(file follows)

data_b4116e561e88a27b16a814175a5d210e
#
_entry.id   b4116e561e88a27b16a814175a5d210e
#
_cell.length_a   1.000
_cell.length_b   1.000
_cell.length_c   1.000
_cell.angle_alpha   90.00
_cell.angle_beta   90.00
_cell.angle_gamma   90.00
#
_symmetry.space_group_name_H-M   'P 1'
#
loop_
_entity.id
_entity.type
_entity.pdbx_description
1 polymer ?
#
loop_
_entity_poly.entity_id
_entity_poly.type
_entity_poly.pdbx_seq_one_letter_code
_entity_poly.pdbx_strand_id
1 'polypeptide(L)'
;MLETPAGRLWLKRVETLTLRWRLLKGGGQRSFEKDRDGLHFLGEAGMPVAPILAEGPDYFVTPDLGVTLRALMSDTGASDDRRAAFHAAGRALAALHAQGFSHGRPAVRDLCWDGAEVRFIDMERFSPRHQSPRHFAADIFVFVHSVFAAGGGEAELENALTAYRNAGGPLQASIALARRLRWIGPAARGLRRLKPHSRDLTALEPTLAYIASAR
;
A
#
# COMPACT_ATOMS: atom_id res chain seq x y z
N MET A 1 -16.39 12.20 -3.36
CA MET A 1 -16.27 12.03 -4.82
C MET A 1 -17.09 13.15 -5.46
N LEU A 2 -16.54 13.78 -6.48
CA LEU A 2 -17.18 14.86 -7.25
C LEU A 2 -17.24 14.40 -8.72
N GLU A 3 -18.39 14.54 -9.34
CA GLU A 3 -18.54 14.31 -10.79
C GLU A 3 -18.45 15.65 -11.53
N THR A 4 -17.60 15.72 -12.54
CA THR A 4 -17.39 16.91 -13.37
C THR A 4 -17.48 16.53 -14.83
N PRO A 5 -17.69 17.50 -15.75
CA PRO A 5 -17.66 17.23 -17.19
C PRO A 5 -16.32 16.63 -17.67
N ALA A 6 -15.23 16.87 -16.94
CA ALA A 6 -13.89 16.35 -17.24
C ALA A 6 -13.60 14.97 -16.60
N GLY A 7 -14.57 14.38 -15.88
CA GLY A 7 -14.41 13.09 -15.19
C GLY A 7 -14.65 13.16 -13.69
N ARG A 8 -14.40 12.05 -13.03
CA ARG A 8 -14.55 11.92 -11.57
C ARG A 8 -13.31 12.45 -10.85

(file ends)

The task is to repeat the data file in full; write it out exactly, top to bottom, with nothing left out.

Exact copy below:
data_b4116e561e88a27b16a814175a5d210e
#
_entry.id   b4116e561e88a27b16a814175a5d210e
#
_cell.length_a   1.000
_cell.length_b   1.000
_cell.length_c   1.000
_cell.angle_alpha   90.00
_cell.angle_beta   90.00
_cell.angle_gamma   90.00
#
_symmetry.space_group_name_H-M   'P 1'
#
loop_
_entity.id
_entity.type
_entity.pdbx_description
1 polymer ?
#
loop_
_entity_poly.entity_id
_entity_poly.type
_entity_poly.pdbx_seq_one_letter_code
_entity_poly.pdbx_strand_id
1 'polypeptide(L)'
;MLETPAGRLWLKRVETLTLRWRLLKGGGQRSFEKDRDGLHFLGEAGMPVAPILAEGPDYFVTPDLGVTLRALMSDTGASDDRRAAFHAAGRALAALHAQGFSHGRPAVRDLCWDGAEVRFIDMERFSPRHQSPRHFAADIFVFVHSVFAAGGGEAELENALTAYRNAGGPLQASIALARRLRWIGPAARGLRRLKPHSRDLTALEPTLAYIASAR
;
A
#
# COMPACT_ATOMS: atom_id res chain seq x y z
N MET A 1 -16.39 12.20 -3.36
CA MET A 1 -16.27 12.03 -4.82
C MET A 1 -17.09 13.15 -5.46
N LEU A 2 -16.54 13.78 -6.48
CA LEU A 2 -17.18 14.86 -7.25
C LEU A 2 -17.24 14.40 -8.72
N GLU A 3 -18.39 14.54 -9.34
CA GLU A 3 -18.54 14.31 -10.79
C GLU A 3 -18.45 15.65 -11.53
N THR A 4 -17.60 15.72 -12.54
CA THR A 4 -17.39 16.91 -13.37
C THR A 4 -17.48 16.53 -14.83
N PRO A 5 -17.69 17.50 -15.75
CA PRO A 5 -17.66 17.23 -17.19
C PRO A 5 -16.32 16.63 -17.67
N ALA A 6 -15.23 16.87 -16.94
CA ALA A 6 -13.89 16.35 -17.24
C ALA A 6 -13.60 14.97 -16.60
N GLY A 7 -14.57 14.38 -15.88
CA GLY A 7 -14.41 13.09 -15.19
C GLY A 7 -14.65 13.16 -13.69
N ARG A 8 -14.40 12.05 -13.03
CA ARG A 8 -14.55 11.92 -11.57
C ARG A 8 -13.31 12.45 -10.85